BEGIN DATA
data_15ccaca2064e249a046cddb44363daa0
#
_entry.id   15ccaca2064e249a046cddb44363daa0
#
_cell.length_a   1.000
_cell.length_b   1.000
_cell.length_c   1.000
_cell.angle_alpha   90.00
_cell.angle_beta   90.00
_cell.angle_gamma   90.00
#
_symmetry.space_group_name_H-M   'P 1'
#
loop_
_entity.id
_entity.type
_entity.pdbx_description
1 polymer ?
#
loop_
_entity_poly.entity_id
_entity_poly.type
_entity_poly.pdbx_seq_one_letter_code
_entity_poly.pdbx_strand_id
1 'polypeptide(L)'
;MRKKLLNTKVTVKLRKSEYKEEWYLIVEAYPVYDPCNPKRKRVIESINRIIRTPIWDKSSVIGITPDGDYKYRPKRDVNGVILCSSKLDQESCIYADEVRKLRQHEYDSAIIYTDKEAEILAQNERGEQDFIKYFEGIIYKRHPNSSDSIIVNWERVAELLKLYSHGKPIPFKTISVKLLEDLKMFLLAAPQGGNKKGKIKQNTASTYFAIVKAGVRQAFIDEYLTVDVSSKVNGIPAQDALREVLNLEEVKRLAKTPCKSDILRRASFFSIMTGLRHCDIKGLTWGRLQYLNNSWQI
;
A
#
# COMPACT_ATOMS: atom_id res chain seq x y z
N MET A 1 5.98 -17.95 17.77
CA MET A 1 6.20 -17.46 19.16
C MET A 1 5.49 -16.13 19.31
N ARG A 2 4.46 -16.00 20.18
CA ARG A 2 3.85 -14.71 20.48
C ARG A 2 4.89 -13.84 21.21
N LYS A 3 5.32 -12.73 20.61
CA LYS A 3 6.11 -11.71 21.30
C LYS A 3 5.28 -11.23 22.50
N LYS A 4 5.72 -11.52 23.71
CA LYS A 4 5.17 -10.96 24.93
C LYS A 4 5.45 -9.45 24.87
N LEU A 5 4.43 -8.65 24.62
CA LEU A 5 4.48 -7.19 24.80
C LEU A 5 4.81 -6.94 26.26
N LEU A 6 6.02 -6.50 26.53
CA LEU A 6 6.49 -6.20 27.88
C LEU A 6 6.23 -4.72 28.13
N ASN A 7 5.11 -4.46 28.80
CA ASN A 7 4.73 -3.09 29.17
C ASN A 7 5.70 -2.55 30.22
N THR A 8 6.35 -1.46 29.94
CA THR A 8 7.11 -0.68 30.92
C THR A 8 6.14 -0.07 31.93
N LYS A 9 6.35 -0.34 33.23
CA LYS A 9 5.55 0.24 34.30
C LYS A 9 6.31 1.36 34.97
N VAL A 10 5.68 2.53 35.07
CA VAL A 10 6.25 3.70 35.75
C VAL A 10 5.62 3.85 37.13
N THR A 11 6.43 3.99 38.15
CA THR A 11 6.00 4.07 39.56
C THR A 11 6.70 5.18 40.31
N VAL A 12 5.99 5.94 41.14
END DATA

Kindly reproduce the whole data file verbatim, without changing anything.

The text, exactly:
data_15ccaca2064e249a046cddb44363daa0
#
_entry.id   15ccaca2064e249a046cddb44363daa0
#
_cell.length_a   1.000
_cell.length_b   1.000
_cell.length_c   1.000
_cell.angle_alpha   90.00
_cell.angle_beta   90.00
_cell.angle_gamma   90.00
#
_symmetry.space_group_name_H-M   'P 1'
#
loop_
_entity.id
_entity.type
_entity.pdbx_description
1 polymer ?
#
loop_
_entity_poly.entity_id
_entity_poly.type
_entity_poly.pdbx_seq_one_letter_code
_entity_poly.pdbx_strand_id
1 'polypeptide(L)'
;MRKKLLNTKVTVKLRKSEYKEEWYLIVEAYPVYDPCNPKRKRVIESINRIIRTPIWDKSSVIGITPDGDYKYRPKRDVNGVILCSSKLDQESCIYADEVRKLRQHEYDSAIIYTDKEAEILAQNERGEQDFIKYFEGIIYKRHPNSSDSIIVNWERVAELLKLYSHGKPIPFKTISVKLLEDLKMFLLAAPQGGNKKGKIKQNTASTYFAIVKAGVRQAFIDEYLTVDVSSKVNGIPAQDALREVLNLEEVKRLAKTPCKSDILRRASFFSIMTGLRHCDIKGLTWGRLQYLNNSWQI
;
A
#
# COMPACT_ATOMS: atom_id res chain seq x y z
N MET A 1 5.98 -17.95 17.77
CA MET A 1 6.20 -17.46 19.16
C MET A 1 5.49 -16.13 19.31
N ARG A 2 4.46 -16.00 20.18
CA ARG A 2 3.85 -14.71 20.48
C ARG A 2 4.89 -13.84 21.21
N LYS A 3 5.32 -12.73 20.61
CA LYS A 3 6.11 -11.71 21.30
C LYS A 3 5.28 -11.23 22.50
N LYS A 4 5.72 -11.52 23.71
CA LYS A 4 5.17 -10.96 24.93
C LYS A 4 5.45 -9.45 24.87
N LEU A 5 4.43 -8.65 24.62
CA LEU A 5 4.48 -7.19 24.80
C LEU A 5 4.81 -6.94 26.26
N LEU A 6 6.02 -6.50 26.53
CA LEU A 6 6.49 -6.20 27.88
C LEU A 6 6.23 -4.72 28.13
N ASN A 7 5.11 -4.46 28.80
CA ASN A 7 4.73 -3.09 29.17
C ASN A 7 5.70 -2.55 30.22
N THR A 8 6.35 -1.46 29.94
CA THR A 8 7.11 -0.68 30.92
C THR A 8 6.14 -0.07 31.93
N LYS A 9 6.35 -0.34 33.23
CA LYS A 9 5.55 0.24 34.30
C LYS A 9 6.31 1.36 34.97
N VAL A 10 5.68 2.53 35.07
CA VAL A 10 6.25 3.70 35.75
C VAL A 10 5.62 3.85 37.13
N THR A 11 6.43 3.99 38.15
CA THR A 11 6.00 4.07 39.56
C THR A 11 6.70 5.18 40.31
N VAL A 12 5.99 5.94 41.14